In this modern world, information is spread at break neck speed. No matter what our interest is, just google and you get tons of information.
Interested in Buddhism? No problem. From youtube to facebook, tons of Buddhist related information.
Different faces claiming to be Buddha reincarnate or enlightened masters; Some wearing reinvention of traditional Buddhist costume, some inventing their own religious style. They all claim to be preaching Dharma and the “real teacher”
We also have monks, nuns and lay people supposedly following well established Buddhist orders that have centuries of good track records preaching in cyberspace.
All these are for the furtherance of Buddhism. However, how do we differentiate what is real? The Buddha specifically said not to trust someone simply because they have a large followings, or simply because they are from a distinguished religious family. I interpreted the later to mean traditional monks and nuns that are disciples of acclaimed enlightened masters or from well establsihed buddhist traditions/orders.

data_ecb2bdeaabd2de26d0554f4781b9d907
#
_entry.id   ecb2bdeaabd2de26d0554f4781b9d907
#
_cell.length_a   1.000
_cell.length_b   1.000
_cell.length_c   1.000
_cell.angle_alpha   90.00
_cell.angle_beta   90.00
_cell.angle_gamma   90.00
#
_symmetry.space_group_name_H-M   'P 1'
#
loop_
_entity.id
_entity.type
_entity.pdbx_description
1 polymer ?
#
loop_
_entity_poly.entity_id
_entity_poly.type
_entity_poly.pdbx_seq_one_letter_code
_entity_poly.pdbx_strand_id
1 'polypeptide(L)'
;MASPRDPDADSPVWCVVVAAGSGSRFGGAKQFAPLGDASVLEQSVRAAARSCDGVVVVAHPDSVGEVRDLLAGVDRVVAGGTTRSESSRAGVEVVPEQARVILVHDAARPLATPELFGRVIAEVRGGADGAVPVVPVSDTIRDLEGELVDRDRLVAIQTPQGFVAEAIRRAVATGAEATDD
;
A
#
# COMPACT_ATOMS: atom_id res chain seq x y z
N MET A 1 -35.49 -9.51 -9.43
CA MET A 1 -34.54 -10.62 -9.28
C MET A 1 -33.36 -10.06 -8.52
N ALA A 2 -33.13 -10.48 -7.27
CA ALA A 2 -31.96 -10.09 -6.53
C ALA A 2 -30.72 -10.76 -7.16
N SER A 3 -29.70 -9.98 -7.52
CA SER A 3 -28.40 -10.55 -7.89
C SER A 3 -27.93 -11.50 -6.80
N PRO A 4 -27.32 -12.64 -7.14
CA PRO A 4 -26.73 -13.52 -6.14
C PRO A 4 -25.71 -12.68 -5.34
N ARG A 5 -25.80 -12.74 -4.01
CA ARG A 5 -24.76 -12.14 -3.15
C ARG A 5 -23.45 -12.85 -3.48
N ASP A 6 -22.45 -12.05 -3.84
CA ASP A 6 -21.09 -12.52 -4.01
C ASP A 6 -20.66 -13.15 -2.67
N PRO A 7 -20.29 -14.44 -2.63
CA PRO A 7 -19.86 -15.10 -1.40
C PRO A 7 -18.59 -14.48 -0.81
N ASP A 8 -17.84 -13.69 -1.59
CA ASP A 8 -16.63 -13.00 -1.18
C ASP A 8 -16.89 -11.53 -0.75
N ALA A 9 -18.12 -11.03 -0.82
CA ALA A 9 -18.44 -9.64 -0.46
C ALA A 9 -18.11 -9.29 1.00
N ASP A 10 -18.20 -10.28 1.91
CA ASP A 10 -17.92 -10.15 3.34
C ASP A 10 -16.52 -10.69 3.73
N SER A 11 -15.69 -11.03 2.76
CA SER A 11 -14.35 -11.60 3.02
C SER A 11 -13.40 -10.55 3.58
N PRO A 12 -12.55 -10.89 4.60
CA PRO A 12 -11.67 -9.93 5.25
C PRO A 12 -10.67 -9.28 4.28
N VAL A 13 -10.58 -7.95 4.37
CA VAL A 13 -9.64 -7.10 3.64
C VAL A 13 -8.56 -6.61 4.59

Simply put, their religious forefathers, masters and teachers may be enlightened, they may not be.
Each time we listen to a teaching, we should put on our thinking cap and start asking if what is being taught makes sense and will benefit us. The art of listening/reading Buddhist teaching is to be receptive with a balanced dose of critical thinking. Listening without thinking, we get brainwashed. Listening with too much skepticism we cannot absorb what is being taught.
Although everyone taking the preacher seat is claiming to preach the true teaching, I only invest my time to listen to preachers that are educated from well established Buddhist traditions.
This is because the “new found” /”new age” preachers tried too hard to reinvent or repackage themselves at the expense of twisting the meaning of Buddha’s teachings.
Therefore, when I listened to teachers from well establsihed Buddhist traditions, I just need to focus on whether their interpretation of the Buddha dharma makes sense. When in doubt, ask. (that is the golden rule)